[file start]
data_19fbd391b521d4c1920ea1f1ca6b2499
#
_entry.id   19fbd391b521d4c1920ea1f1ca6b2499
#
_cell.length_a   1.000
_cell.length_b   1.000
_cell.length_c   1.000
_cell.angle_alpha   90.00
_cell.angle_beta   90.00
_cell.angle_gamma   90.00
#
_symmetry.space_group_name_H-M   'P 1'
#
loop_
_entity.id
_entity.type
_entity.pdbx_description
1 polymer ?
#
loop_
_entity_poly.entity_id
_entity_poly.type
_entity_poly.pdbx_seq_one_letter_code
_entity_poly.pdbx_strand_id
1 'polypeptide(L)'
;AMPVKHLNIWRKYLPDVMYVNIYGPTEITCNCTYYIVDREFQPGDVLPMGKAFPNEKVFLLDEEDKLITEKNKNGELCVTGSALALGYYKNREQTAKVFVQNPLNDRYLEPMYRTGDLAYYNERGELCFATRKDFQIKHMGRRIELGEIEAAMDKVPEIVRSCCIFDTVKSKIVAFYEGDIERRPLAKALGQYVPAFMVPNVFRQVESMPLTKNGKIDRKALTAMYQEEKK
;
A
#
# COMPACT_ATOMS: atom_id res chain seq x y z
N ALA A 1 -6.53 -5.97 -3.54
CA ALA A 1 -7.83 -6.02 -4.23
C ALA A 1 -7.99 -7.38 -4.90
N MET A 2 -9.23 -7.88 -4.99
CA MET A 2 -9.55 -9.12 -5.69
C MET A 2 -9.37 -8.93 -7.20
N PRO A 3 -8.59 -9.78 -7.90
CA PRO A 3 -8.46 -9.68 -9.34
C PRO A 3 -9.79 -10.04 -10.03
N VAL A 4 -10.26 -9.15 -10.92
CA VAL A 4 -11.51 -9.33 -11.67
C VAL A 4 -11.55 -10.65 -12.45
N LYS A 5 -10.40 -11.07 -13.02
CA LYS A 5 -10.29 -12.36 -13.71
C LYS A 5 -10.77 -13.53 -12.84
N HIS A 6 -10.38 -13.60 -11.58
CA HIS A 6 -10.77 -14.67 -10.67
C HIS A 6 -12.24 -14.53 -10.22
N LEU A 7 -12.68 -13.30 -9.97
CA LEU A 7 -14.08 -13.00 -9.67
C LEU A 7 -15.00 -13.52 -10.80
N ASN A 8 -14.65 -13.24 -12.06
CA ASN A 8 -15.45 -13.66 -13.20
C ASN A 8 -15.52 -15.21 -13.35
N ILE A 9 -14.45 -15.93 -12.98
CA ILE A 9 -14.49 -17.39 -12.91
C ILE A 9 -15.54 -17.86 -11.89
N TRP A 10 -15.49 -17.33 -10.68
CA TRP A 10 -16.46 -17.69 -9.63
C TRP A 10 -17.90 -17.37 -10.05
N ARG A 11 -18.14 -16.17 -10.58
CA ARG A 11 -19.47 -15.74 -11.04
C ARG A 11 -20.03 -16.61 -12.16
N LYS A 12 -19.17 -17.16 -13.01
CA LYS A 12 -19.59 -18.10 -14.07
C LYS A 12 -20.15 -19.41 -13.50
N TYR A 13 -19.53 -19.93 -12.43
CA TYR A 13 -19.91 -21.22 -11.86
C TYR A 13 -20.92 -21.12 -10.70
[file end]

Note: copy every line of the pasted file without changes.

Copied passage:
data_19fbd391b521d4c1920ea1f1ca6b2499
#
_entry.id   19fbd391b521d4c1920ea1f1ca6b2499
#
_cell.length_a   1.000
_cell.length_b   1.000
_cell.length_c   1.000
_cell.angle_alpha   90.00
_cell.angle_beta   90.00
_cell.angle_gamma   90.00
#
_symmetry.space_group_name_H-M   'P 1'
#
loop_
_entity.id
_entity.type
_entity.pdbx_description
1 polymer ?
#
loop_
_entity_poly.entity_id
_entity_poly.type
_entity_poly.pdbx_seq_one_letter_code
_entity_poly.pdbx_strand_id
1 'polypeptide(L)'
;AMPVKHLNIWRKYLPDVMYVNIYGPTEITCNCTYYIVDREFQPGDVLPMGKAFPNEKVFLLDEEDKLITEKNKNGELCVTGSALALGYYKNREQTAKVFVQNPLNDRYLEPMYRTGDLAYYNERGELCFATRKDFQIKHMGRRIELGEIEAAMDKVPEIVRSCCIFDTVKSKIVAFYEGDIERRPLAKALGQYVPAFMVPNVFRQVESMPLTKNGKIDRKALTAMYQEEKK
;
A
#
# COMPACT_ATOMS: atom_id res chain seq x y z
N ALA A 1 -6.53 -5.97 -3.54
CA ALA A 1 -7.83 -6.02 -4.23
C ALA A 1 -7.99 -7.38 -4.90
N MET A 2 -9.23 -7.88 -4.99
CA MET A 2 -9.55 -9.12 -5.69
C MET A 2 -9.37 -8.93 -7.20
N PRO A 3 -8.59 -9.78 -7.90
CA PRO A 3 -8.46 -9.68 -9.34
C PRO A 3 -9.79 -10.04 -10.03
N VAL A 4 -10.26 -9.15 -10.92
CA VAL A 4 -11.51 -9.33 -11.67
C VAL A 4 -11.55 -10.65 -12.45
N LYS A 5 -10.40 -11.07 -13.02
CA LYS A 5 -10.29 -12.36 -13.71
C LYS A 5 -10.77 -13.53 -12.84
N HIS A 6 -10.38 -13.60 -11.58
CA HIS A 6 -10.77 -14.67 -10.67
C HIS A 6 -12.24 -14.53 -10.22
N LEU A 7 -12.68 -13.30 -9.97
CA LEU A 7 -14.08 -13.00 -9.67
C LEU A 7 -15.00 -13.52 -10.80
N ASN A 8 -14.65 -13.24 -12.06
CA ASN A 8 -15.45 -13.66 -13.20
C ASN A 8 -15.52 -15.21 -13.35
N ILE A 9 -14.45 -15.93 -12.98
CA ILE A 9 -14.49 -17.39 -12.91
C ILE A 9 -15.54 -17.86 -11.89
N TRP A 10 -15.49 -17.33 -10.68
CA TRP A 10 -16.46 -17.69 -9.63
C TRP A 10 -17.90 -17.37 -10.05
N ARG A 11 -18.14 -16.17 -10.58
CA ARG A 11 -19.47 -15.74 -11.04
C ARG A 11 -20.03 -16.61 -12.16
N LYS A 12 -19.17 -17.16 -13.01
CA LYS A 12 -19.59 -18.10 -14.07
C LYS A 12 -20.15 -19.41 -13.50
N TYR A 13 -19.53 -19.93 -12.43
CA TYR A 13 -19.91 -21.22 -11.86
C TYR A 13 -20.92 -21.12 -10.70